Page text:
Today we started working on redecorating the dining hall at St Mary’s.
We’ve been blessed by 4 wonderful volunteers: a parent from St Mary’s (Alice’s dad from year 1. He will also be with us tomorrow), Carlos who was sent to us by our partners in Enjoy Work (he’ll also be with us tomorrow) and not one, but two of our local councillors: the ever-present Ron Mushiso, and Sam Hearn. On Monday we also had a visit from COucillor John Todd, who’s been on the phone with us ever since asking for how things are going. Needless to say, we are very very grateful to all of them.
This is the room which we’ve been monitoring for the past couple of month. The Council itself has been taking several readings inside the room and we’re also taking some readings with a uHoo unit
What we are particularly concerned about here are the levels of VOCs, the carbon-based chemicals that are emitted as gases from solids or liquids.
While most people can smell high levels of some VOCs, other VOCs have no odor.
There are thousands of different VOCs produced and used in our daily lives such as household products (paint, wood preservatives, aerosol sprays, cleansers and disinfectants, moth repellents and air fresheners, etc) and from activities at home (cooking, dry cleaning, smoking, wood burning stoves, etc).
The levels you want to keep your home are between 0 and 400ppb.
With levels between 400ppb and 800ppb, the risk of health effects from inhaling any chemical may increase, depending on how much is in the air, how long and how often a person breathes it in. Breathing low levels of VOCs for long periods of time may increase some people’s risk of health problems.
Several studies suggest that exposure to VOCs may make symptoms worse in people who have asthma or are particularly sensitive to chemicals. Short-term effects include eye, nose and throat irritation, headaches, nausea, worsening of asthma symptoms. Long-term exposure increases risk of cancer, liver damage, kidney damage and nerve damage.
One should try to avoid reaching very high levels at all cost. Exposures above 800ppb causes serious health effects such as increasing your risk of cancer and liver, kidney and nerve damage.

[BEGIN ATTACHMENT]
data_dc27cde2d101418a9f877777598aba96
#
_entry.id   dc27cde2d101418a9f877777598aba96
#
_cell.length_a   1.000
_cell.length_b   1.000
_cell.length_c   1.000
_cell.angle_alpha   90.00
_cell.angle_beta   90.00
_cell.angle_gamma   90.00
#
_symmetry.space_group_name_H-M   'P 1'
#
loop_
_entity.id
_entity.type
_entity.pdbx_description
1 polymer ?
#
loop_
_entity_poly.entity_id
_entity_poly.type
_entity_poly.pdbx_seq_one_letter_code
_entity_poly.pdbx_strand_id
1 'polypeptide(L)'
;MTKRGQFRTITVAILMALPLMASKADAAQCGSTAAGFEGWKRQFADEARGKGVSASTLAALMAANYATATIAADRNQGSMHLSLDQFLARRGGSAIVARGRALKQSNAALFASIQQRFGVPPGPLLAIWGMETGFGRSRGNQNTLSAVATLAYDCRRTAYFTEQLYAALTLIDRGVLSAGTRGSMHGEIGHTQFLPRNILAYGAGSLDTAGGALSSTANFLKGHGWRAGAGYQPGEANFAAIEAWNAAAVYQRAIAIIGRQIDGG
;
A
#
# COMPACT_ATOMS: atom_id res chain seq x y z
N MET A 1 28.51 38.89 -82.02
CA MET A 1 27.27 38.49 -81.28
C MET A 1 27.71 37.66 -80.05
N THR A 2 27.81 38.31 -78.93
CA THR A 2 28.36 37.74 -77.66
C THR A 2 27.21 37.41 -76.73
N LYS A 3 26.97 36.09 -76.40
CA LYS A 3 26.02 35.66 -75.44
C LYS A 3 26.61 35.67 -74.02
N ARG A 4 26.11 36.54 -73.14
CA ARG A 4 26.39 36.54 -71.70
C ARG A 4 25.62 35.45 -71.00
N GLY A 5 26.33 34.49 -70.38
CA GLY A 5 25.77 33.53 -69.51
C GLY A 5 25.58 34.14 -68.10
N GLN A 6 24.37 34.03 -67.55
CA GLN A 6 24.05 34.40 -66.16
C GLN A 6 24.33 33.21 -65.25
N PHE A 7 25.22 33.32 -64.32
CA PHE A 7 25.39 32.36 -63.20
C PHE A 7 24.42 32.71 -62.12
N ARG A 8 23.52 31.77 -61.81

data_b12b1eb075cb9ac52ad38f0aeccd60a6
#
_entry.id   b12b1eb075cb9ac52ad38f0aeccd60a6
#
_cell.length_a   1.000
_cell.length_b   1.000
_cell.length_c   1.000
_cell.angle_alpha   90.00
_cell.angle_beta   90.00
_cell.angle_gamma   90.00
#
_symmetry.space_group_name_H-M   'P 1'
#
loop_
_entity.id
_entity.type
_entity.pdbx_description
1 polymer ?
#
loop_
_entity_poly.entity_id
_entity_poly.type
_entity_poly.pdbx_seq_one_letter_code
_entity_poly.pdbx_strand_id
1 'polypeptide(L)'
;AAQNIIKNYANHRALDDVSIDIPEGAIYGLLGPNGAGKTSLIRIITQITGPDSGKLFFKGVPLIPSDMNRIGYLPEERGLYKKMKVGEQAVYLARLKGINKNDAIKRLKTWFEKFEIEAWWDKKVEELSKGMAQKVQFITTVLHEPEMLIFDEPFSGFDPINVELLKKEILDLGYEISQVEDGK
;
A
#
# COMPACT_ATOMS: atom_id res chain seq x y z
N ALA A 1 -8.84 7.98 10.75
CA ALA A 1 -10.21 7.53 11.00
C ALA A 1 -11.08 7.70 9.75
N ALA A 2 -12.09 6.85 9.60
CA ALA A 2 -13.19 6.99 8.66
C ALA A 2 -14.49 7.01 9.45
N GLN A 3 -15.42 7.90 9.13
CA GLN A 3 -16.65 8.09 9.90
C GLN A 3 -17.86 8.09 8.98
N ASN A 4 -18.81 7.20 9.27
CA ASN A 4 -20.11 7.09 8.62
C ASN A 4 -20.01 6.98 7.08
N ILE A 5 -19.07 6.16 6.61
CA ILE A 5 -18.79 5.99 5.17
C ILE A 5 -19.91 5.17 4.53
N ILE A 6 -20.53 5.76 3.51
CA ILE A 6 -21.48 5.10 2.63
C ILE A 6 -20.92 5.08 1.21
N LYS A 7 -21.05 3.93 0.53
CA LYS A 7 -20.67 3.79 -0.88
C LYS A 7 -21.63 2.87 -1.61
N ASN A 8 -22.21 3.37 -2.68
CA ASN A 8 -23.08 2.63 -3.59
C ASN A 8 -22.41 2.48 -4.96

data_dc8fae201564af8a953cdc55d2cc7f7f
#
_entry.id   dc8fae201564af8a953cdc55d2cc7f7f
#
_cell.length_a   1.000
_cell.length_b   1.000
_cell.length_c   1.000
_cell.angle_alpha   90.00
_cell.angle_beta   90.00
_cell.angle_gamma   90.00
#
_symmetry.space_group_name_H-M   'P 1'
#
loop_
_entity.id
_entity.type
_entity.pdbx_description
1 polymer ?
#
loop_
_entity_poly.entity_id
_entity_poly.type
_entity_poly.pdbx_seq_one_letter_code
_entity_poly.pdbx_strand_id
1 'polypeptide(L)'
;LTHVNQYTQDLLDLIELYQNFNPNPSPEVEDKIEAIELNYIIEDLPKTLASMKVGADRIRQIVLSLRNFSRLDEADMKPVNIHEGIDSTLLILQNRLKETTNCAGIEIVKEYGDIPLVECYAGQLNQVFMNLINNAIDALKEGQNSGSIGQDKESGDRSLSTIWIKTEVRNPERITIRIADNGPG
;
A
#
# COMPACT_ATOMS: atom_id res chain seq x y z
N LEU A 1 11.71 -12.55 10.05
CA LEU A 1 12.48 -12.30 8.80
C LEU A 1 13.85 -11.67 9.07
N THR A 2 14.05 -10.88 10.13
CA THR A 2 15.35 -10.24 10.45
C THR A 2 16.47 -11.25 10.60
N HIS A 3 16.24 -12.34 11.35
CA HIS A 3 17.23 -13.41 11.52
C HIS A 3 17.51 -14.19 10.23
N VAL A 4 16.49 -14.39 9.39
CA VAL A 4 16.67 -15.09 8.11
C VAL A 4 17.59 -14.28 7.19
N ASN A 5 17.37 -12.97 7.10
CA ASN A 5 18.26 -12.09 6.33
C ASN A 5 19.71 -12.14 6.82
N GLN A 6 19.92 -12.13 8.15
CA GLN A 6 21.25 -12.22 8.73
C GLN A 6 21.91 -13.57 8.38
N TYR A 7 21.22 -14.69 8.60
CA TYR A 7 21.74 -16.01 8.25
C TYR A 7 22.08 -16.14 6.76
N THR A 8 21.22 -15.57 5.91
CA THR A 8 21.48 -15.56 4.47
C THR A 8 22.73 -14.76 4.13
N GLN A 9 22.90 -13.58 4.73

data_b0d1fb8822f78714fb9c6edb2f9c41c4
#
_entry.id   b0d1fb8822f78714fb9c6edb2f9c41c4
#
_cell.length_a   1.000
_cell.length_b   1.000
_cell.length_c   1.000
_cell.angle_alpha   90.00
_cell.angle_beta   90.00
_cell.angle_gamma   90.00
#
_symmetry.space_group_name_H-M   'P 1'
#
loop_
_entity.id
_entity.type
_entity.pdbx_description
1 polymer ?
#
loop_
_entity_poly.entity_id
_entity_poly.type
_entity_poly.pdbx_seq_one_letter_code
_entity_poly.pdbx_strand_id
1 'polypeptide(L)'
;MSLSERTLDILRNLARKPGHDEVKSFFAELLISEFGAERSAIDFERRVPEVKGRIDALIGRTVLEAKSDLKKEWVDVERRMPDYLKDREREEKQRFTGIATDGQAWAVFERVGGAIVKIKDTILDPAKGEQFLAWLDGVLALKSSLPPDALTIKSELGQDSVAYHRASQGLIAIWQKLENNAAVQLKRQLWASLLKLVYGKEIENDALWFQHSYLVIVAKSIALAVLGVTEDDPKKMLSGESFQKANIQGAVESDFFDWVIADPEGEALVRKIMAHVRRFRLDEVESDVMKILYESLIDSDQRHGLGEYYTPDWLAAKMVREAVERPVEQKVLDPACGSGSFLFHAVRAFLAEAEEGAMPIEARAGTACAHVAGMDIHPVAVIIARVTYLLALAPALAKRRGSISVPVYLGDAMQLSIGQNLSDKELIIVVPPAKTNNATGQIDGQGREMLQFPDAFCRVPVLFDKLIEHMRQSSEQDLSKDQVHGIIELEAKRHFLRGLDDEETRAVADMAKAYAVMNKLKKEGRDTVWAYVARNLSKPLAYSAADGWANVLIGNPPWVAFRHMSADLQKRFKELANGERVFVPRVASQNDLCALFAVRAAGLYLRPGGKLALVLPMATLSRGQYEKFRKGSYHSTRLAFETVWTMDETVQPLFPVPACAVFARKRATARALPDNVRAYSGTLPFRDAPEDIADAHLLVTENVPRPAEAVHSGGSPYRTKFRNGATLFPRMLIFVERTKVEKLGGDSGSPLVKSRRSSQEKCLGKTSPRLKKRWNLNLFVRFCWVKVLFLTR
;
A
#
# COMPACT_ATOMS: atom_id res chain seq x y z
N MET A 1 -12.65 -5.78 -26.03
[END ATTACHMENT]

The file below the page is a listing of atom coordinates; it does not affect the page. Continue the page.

Over the past two weeks these levels in that room were particularly high reaching
The readings we’ve been taking over the past 2 weeks have shown very high level and then this past week-end ( a fairly windy one) something made sky rocket to levels as high as 1156ppb
We’re looking forward to seeing whether this new paint job with Airlite will bring some positive results.
Stay tuned for more
Generally speaking, as far as solutions are concerned, when it comes to VOCs, these are the basic ones:
- Remove or reduce the number of products in your home that give off VOCs. Only purchase amounts of chemicals that you know you will use and carefully follow directions on product labels. Remove unused chemicals from the home because stored chemicals in closed containers can sometimes “leak” and release VOCs into indoor air.
- If you are buying new things for the home, consider floor models that have been allowed to off-gas in the store, solid wood items with low emitting finishes and new products that contain low or no VOCs (environmentally preferable products).
- Some manufacturers of air cleaning equipment may claim that ozone generators can decrease VOCs, research has shown that such devices may, in fact, increase some types of VOCS. Also, if an air cleaning device produces ozone at a level that is effective in killing molds and viruses, then it is also at a level that can be harmful to us human beings and our pets.
- When VOCs reach levels above 800ppb, you have to bring it back down immediately. Some ways to do it include:
- Increasing ventilation by opening doors and windows
- Use fans and maximize air brought in from outside
- Keep both the temperature and relative humidity as low as possible or comfortable because chemicals will off-gas more under warmer conditions with high humidity.
In the long term, if possible, perform renovations when your home is unoccupied or during seasons that will allow for additional ventilation.